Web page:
March 14, 2015 – San Diego – The landmark trial of cardiovascular arena PROMISE TRIAL was the limelight of ACC conference 2015 where the trial results were presented for the first time. The trial was important because a large scale research study had never been conducted before to compare different cardiac imaging modalities.
North Dallas Research Associates played a leading role to conduct this trial and was amongst the top 5 highly performed sites by enrolling 410 patients. Secondary to this extraordinary contribution in the trial, our Principal Investigator Dr. M. Akram Khan was nominated as the co-author for the Manuscript published in the New England Journal of Medicine.
The primary goal of the PROMISE study was to compare the clinical outcomes in a scenario where coronary CTA was performed ahead of traditional stress test to rule out significant coronary artery disease in patients who presented with symptoms of chest pain / SOB.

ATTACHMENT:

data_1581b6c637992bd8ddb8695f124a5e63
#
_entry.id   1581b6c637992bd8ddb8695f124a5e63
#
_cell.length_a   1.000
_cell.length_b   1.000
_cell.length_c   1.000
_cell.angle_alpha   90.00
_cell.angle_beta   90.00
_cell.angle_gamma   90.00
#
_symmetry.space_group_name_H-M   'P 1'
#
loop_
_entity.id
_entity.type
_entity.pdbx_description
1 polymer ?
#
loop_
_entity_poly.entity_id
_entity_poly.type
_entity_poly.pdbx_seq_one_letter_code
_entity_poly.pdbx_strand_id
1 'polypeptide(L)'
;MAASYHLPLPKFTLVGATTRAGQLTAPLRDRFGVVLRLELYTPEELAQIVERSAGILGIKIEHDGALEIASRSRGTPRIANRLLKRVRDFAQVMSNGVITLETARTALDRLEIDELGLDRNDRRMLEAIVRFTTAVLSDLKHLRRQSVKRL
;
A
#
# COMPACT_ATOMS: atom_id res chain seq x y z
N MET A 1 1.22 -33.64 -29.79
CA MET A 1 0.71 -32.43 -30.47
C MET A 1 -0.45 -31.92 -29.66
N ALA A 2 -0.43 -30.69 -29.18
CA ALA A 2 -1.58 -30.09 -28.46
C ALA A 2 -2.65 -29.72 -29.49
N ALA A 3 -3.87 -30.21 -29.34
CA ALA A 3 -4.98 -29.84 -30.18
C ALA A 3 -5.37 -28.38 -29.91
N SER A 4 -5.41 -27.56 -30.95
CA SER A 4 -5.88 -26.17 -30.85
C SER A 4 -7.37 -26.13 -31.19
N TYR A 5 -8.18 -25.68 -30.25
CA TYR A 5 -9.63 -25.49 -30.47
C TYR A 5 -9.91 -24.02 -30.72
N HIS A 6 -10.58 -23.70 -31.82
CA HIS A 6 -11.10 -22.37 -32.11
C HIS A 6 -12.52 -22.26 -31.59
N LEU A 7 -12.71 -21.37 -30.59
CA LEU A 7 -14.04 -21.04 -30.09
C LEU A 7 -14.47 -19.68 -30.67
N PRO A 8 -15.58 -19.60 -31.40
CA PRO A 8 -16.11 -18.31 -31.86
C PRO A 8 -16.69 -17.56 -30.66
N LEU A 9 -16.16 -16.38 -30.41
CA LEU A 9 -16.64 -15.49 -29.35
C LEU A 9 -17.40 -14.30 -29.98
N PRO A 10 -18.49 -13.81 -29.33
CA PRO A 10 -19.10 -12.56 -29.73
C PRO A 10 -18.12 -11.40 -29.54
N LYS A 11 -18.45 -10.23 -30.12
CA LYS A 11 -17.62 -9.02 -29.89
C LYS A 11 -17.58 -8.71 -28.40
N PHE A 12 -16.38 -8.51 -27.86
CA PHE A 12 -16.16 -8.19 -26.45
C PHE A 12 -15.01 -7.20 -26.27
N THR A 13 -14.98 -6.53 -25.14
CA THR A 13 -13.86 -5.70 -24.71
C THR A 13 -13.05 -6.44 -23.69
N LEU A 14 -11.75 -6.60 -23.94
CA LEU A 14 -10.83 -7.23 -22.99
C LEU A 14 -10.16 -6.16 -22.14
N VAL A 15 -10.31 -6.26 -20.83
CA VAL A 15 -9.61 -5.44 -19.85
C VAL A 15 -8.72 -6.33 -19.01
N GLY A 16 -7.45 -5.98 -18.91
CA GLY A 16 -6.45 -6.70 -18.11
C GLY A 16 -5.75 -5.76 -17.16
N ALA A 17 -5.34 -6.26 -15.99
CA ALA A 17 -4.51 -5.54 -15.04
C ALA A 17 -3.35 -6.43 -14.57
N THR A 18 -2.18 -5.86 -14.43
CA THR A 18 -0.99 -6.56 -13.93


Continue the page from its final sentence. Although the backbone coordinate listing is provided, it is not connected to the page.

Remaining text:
This keenly anticipated trial confirmed what many cardiologists and radiologists have long suspected to be true that coronary CTA is far more effective in accurately diagnosing patients with low to moderate chest pain.
According to Dr Khan, interventional cardiologist and co author of the study manuscript, “PROMISE trial results brought a paradigm shift in the current cardiology practice that will eventually lead us to a lower radiation exposure and cost reduction for our patients.”
Society of Cardiovascular Computed Tomographic President Ricardo C. Cury MD FSCCT observed that these findings demonstrate that coronary CTA plays a critical role in enabling physicians to determine and plan the best course of action in treating the millions of persons annually who present with low to moderate chest pain.
“Unlike most trials where medical care is very tightly controlled, this study was designed to represent real world care. The health centers that collected the data were responsible for interpreting the tests and doing appropriate patient follow-up. Because this was such a community-based, real-world setting, the study really tells us a lot about clinical practice and ho patients are being cared for in the U.S. now.” said Pamela Douglas, study’s lead author.
The study was funded by the National Heart, Lung and Blood Institute of the National Institute of Health (NIH).